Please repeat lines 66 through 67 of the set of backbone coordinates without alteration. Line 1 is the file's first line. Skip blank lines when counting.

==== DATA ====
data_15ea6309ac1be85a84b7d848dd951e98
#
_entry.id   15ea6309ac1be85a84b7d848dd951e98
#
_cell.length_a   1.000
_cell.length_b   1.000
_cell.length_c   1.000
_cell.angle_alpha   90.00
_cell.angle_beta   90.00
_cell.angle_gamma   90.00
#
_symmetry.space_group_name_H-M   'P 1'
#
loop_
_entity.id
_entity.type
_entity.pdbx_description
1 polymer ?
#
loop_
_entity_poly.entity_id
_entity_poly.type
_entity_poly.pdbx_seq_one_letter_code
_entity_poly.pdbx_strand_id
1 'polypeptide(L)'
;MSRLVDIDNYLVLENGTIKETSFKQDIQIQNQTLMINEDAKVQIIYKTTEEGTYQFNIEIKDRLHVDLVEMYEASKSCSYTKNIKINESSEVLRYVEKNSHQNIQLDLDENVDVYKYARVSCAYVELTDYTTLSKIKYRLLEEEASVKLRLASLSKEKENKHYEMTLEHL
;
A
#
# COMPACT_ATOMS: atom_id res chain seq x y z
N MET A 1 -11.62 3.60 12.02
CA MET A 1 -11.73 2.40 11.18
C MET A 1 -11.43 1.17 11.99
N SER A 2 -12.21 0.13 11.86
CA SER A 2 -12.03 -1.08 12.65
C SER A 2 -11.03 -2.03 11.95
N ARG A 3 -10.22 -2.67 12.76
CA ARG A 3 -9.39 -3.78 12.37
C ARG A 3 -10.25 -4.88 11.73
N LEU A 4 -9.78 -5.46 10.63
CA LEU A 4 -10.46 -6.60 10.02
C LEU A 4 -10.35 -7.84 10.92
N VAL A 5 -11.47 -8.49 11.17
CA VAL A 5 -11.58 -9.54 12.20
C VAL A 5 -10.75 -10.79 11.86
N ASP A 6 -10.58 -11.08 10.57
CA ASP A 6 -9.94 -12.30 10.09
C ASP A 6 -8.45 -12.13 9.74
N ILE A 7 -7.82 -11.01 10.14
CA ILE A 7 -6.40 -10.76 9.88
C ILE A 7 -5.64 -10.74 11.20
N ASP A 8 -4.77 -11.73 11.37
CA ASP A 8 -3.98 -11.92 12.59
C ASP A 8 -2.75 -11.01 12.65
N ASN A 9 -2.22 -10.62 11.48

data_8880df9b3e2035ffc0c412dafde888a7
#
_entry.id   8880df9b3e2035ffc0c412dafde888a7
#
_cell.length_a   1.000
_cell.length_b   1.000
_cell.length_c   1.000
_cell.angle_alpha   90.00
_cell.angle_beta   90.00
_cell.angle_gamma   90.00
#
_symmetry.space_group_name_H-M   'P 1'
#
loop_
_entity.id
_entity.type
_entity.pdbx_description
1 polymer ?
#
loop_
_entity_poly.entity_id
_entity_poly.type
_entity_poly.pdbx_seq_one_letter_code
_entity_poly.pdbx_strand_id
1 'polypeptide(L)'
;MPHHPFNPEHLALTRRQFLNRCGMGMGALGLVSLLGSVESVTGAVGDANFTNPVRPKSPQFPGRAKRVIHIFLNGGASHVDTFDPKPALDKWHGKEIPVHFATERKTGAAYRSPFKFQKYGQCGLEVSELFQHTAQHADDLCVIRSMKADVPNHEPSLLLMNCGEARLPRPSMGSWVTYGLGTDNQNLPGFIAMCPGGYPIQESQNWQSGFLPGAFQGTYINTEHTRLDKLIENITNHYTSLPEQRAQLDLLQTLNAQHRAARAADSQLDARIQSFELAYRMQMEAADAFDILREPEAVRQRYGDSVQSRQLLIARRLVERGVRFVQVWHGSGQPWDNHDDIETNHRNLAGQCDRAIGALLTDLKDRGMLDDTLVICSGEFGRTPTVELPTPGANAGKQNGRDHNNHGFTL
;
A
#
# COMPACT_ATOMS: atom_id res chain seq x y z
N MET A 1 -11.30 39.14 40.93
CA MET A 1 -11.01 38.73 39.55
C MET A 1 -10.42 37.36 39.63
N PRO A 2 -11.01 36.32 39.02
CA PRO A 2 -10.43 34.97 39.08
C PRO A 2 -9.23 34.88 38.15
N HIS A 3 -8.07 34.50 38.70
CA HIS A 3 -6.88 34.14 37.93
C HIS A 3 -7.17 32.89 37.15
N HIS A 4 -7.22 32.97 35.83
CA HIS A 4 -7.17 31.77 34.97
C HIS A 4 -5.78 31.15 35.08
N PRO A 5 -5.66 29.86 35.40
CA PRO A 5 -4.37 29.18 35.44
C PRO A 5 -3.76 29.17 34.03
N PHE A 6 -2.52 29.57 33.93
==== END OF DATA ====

#
_symmetry.space_group_name_H-M   'P 1'